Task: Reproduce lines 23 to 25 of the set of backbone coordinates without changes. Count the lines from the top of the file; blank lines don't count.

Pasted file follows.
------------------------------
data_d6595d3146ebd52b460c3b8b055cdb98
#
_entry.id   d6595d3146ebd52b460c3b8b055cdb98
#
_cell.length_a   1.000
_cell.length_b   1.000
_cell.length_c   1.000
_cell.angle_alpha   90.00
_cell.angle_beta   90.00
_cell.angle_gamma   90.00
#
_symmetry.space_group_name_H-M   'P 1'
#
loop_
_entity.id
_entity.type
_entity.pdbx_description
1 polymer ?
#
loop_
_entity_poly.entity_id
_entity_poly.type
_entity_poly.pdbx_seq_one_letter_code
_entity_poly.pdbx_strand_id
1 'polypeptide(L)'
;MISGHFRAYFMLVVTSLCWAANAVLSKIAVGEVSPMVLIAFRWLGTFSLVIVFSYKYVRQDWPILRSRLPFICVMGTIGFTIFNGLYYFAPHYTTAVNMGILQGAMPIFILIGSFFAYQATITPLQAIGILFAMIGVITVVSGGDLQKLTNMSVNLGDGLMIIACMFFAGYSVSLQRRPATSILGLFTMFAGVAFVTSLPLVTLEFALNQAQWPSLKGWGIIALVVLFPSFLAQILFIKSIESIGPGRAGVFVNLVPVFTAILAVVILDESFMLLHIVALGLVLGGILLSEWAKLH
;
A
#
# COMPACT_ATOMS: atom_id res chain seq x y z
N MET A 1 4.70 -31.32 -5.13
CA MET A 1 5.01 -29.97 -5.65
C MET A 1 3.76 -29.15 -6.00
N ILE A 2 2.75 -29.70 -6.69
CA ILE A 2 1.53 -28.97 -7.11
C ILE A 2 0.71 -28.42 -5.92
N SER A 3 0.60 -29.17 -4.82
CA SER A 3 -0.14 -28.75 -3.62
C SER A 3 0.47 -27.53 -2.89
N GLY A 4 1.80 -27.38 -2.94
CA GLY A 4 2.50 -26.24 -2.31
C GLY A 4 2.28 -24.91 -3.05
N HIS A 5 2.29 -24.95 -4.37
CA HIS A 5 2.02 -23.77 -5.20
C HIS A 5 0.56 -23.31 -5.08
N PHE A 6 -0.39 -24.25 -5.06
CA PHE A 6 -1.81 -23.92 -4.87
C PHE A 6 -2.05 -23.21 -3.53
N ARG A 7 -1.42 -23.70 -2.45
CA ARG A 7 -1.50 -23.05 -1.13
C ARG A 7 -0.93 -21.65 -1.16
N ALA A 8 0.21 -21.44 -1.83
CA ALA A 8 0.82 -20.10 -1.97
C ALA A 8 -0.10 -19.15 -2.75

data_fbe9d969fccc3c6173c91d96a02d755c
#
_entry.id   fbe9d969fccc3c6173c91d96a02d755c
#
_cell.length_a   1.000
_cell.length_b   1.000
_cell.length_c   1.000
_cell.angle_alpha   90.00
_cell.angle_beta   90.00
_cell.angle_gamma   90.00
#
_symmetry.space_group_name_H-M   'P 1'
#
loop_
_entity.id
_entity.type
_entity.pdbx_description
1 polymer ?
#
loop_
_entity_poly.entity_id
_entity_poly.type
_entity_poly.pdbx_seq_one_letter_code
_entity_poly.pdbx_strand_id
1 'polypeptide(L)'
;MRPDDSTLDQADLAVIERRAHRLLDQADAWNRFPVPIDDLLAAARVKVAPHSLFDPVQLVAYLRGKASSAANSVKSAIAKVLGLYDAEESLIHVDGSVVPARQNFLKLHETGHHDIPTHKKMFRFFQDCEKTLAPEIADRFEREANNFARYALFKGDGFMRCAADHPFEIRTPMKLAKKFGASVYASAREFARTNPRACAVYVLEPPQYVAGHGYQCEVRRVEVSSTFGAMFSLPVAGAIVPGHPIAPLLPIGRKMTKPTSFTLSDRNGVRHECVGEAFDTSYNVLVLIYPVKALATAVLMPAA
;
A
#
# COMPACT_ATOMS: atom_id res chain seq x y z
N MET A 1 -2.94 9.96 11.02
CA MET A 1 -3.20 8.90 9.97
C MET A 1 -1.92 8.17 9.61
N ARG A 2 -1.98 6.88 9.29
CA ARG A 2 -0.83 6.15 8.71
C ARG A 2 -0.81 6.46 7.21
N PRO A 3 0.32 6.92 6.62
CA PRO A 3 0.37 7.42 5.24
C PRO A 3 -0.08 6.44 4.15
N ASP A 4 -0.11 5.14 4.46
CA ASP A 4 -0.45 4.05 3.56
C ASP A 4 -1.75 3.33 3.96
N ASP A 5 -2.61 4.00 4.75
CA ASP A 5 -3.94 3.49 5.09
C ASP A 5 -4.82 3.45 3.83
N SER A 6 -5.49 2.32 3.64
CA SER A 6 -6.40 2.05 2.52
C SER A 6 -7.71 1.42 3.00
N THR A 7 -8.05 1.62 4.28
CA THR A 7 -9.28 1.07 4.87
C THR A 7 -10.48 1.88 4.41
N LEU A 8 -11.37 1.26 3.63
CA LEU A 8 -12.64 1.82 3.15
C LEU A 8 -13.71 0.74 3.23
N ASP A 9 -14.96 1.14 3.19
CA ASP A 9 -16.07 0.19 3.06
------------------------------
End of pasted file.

_entity_poly.pdbx_seq_one_letter_code
_entity_poly.pdbx_strand_id
1 'polypeptide(L)'